Red Sox

Rafael Devers sets Red Sox record for home runs by a third baseman

Rafael Devers sets Red Sox record for home runs by a third baseman

In another disappointing loss in a disappointing Red Sox season, Rafael Devers continues to make history.

Saturday, in the Red Sox' second consecutive 5-4, walk-off loss to the Tampa Bay Rays at Tropicana Field, Devers added the Sox home run record for third baseman to his resume.

The 22-year-old from the Dominican Republic brought the Sox back from a 3-1 deficit with a two-run homer in the eighth inning with an opposite-field shot to left - his 31st of the season - surpassing Butch Hobson's Red Sox mark of 30 in 1977.

Per the Boston Globe's Peter Abraham, Devers met Hobson, a Sox third baseman from 1975-80 who also managed the team from 1992-94, this past January at the Red Sox Winter Weekend at Foxwoods, but he said he was unaware he had set the record until being told after the game. 

“No, this is actually the first time I’m hearing this,” Devers said through his interpreter after the game, “It’s pretty cool, but obviously it’s a record I broke now but there’s more records I want to continue to break. So it’s just about trying to stay healthy and moving forward, try to break as many records as I can.”

Devers (.307, 50 doubles, 112 RBI) is just the second third baseman in Major League Baseball history with a 30-homer, 50-double season (the Astros' Alex Bregman did it last season) and he and Xander Bogaerts are the first teammates to reach the 30-50 mark in the same season.

Bogaerts (.305, 51 doubles) hit his 32nd homer and drove in his 110th run Saturday, putting himself in Devers' in more exclusive company. 

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Joe Kelly admits Mookie Betts' speech to Dodgers was 'cringey' at times

Joe Kelly admits Mookie Betts' speech to Dodgers was 'cringey' at times

You've probably heard about Mookie Betts' speech by now.

Shortly after the Boston Red Sox traded Betts to Los Angeles, the publicly soft-spoken outfielder stood up in the Dodgers' clubhouse and "essentially call(ed) everyone out," according to third baseman Justin Turner.

By all accounts, the content of Betts' speech was well-received. But Dodgers relief pitcher Joe Kelly -- who was teammates with Betts in Boston before joining L.A. in 2019 -- offered some interesting insight on his delivery.

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"Me and DP (David Price) were looking at each other like -- it was good," Kelly told WEEI's Rob Bradford on "The Bradfo Show" podcast. "It was meant to go the right way, honestly. He's not very -- I don't know how to put it. He speaks well, but then when he has to plan something and speak in front of people he wasn’t too comfortable with, I think he was getting ahead of himself.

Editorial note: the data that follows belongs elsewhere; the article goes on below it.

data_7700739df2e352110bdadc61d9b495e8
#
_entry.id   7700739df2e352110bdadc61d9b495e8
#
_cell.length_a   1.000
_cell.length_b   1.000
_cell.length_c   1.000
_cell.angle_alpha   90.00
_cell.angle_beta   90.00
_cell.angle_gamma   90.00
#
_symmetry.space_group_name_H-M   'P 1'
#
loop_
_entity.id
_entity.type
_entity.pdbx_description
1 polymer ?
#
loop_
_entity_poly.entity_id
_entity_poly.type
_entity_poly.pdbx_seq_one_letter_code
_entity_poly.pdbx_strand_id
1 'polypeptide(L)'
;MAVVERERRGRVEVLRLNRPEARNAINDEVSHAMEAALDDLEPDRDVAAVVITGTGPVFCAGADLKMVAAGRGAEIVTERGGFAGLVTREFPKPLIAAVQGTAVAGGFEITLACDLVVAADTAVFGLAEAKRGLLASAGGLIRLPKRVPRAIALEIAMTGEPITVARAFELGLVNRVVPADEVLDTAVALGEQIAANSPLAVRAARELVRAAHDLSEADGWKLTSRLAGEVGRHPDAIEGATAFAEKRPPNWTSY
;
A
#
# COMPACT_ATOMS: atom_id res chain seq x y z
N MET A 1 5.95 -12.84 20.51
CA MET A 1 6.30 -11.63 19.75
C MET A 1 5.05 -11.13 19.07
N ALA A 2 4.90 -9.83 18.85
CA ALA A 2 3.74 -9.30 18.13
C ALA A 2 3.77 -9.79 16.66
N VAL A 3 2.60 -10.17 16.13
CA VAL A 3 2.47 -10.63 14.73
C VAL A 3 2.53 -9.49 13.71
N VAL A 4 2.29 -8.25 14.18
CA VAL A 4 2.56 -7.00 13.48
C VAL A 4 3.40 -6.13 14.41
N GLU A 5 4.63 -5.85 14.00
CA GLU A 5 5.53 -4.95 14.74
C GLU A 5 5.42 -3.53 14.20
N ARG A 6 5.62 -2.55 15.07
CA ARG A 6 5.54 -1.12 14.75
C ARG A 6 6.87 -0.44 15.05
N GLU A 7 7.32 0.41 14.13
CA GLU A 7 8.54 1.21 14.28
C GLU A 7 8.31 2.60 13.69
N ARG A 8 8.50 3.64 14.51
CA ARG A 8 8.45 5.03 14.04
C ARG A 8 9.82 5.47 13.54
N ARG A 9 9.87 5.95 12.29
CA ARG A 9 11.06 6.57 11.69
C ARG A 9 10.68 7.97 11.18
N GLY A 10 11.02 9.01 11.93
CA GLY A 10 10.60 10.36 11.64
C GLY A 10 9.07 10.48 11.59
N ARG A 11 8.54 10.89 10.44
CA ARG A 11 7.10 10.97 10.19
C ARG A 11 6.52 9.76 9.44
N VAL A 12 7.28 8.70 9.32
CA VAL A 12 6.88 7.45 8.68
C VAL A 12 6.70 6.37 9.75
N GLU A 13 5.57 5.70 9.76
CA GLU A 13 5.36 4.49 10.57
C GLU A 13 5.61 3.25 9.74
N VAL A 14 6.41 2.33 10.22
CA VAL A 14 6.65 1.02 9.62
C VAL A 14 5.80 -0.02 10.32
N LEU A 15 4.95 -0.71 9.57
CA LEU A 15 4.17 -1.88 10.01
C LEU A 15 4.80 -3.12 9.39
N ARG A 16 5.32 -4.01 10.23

"The meaning behind what he was saying was very I think spot on, but I think the way he was saying it was kind of tough."

Betts never was a vocal leader in Boston -- he didn't need to be with David Ortiz and Dustin Pedroia in the clubhouse -- and Kelly suggested that showed in the 27-year-old's speech, which perhaps was a little blunt for some.

"It was very well accepted. If he would have said it a little bit nicer or articulated it a little bit better, it would have come off stronger," Kelly said.

"It was kind of, once in a while, cringey. But then we all knew that his meaning behind it was accurate."

Cringey in what way, you ask?

"Some people need to have their hand held the whole time and some people need the, 'eff you;' some people need the, 'You are so good, just believe in yourself' kind of statement," Kelly explained. "And Mookie went the direct path, the direct route in front of 40 people."

Kelly reiterated that Betts got his point across loud and clear: That the Dodgers are the most talented team in baseball and shouldn't squander that talent.

The former American League MVP still is finding his footing as a leader, though, and according to Kelly, that manifested itself on one of his first days as a Dodger.

Report: MLB doesn't want notes from Red Sox investigation used in court

Report: MLB doesn't want notes from Red Sox investigation used in court

As we await Major League Baseball's report on the Red Sox alleged sign-stealing from their 2018 championship season, MLB revealed in court documents that it does not want the notes from its interviews with Red Sox and Houston Astros personnel used in a current trial involving those allegations.

MLB investigator Bryan Seeley argued in a court filing this week that future investigations could be jeopardized if the league reveals details of those interviews, Evan Drellich of The Athletic reports. MLB is being sued by daily fantasy game contestants who argue that the Red Sox' and Astros' schemes corrupted the games.

A decision on the case is expected by April 15. MLB has already disciplined the Astros and it led to the firing of their manager A.J. Hinch and general manager Jeff Luhnow. The Red Sox parted ways with manager Alex Cora for what ownership said was his role in the Astros transgressions.  

MLB commissioner Rob Manfred gave Astros players who cooperated with MLB investigators immunity from his discipline. It's uncertain if the same holds true for Red Sox players. Manfred said last week a report on the Red Sox allegations - delayed by the coronavirus outbreak - would be released before the now-delayed baseball season begins.